Running is extremely beneficial to both physical and mental wellbeing. It can impact all bodily systems – from reducing your chances of catching the common cold, to lowering your risk of cancer, to strengthening your muscles and bones reducing your chance of developing osteoporosis. Running is one of the most effective ways to improve the aerobic conditioning of your lungs and heart. As your cardiovascular health is enhanced, your blood pressure is reduced, the elasticity in your arteries increases, and your resting heart rate is lowered. All of which diminish your chance of heart attack and stroke, and improve circulation throughout your body.
Emotional benefits, though harder to prove with statistics, have been reported by runners time and again. The “runner’s high” is a physiologic change in your endorphin levels which lower the effects of depression and reduce stress. Running can literally be a mood changer as well as a life changer. Those who engage in daily exercise are more likely to make healthier food choices throughout the day. And consistent aerobic exercise combined with a healthy diet will result in weight loss and improved self-image, as well as reduced symptoms of depression.
But where do you start? Running is one of the easiest and least expensive hobbies/activities. All you need is a pair of shoes. And then it is just you and the road, wherever you are.
On the other hand, if you are a social person, joining a running group or signing up for local races are great ways to stay motivated and ensure you accomplish your goals. The Vail Recreation District offers a trail running series throughout the summer varying in distances from 3 to 14 miles.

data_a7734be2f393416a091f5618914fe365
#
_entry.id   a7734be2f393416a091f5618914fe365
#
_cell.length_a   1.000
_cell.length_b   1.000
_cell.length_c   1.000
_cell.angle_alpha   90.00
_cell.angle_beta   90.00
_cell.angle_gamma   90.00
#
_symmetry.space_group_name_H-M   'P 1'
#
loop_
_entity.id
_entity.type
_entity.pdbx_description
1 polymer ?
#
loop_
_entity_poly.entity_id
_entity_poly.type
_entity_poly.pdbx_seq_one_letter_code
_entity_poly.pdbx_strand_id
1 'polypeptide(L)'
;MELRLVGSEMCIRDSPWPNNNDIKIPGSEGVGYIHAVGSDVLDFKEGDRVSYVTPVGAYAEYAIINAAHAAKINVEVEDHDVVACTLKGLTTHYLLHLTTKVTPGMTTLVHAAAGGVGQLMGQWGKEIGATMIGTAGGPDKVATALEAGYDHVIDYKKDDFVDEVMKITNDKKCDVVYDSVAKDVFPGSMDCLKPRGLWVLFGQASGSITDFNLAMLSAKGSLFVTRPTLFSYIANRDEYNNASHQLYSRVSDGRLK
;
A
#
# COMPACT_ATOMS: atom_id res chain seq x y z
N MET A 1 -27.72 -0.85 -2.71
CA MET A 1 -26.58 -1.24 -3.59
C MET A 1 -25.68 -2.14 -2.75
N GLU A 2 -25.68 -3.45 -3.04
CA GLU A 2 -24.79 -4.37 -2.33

A word of caution if you decide to step out your front door and start stepping a little faster until you are at a jog or run…start slow and listen to your body. Build a running base gradually, one mile to one-half mile at a time. Never increase your total mileage by more than 10-15 percent per week. Your pace should be comfortable and you should be able to hold a conversation. As your endurance improves try increasing your speed so that the conversation is interrupted with heavy breathing, pushing your cardiovascular system. Lastly, get proper footwear based on your body-type, arch of foot, and type of running you plan on doing (road vs. trail).
Typical running shoes are classified into four main categories: motion control shoes for heavier weight runners with flat arches who have a tendency to over-pronate; stability shoes for medium to light-weight runners who have the tendency to over-pronate and need stiffness built into the arch of the shoe to help support their natural arch; cushion shoes for the medium to light-weight runner with high arches who stays in a neutral to supinated position as they run; and performance shoes for race day for runners who do not require additional arch support – these shoes are lightweight and are not made for excessive mileage.
Looking to give running a try? The Vitality Center at Vail Mountain Lodge & Spa offers classes two times per week at 7:00am with Ellen Miller. Ellen will take you off the road and on the trails for a invigorating running workout incorporating intervals, pacing, hill training and endurance training. Learn More 970.476.7960.
 Pronation: medial longitudinal arch collapses, foot flattens to the ground, heel turns inward, stressing the medial soft tissue foot structures if over-pronation occurs.
 Supination: The opposite of pronation. The outward roll of the foot, maintaining medial longitudinal arch, pressure on the outside portion of your foot, can stress the outer ankle ligaments if over-supination occurs.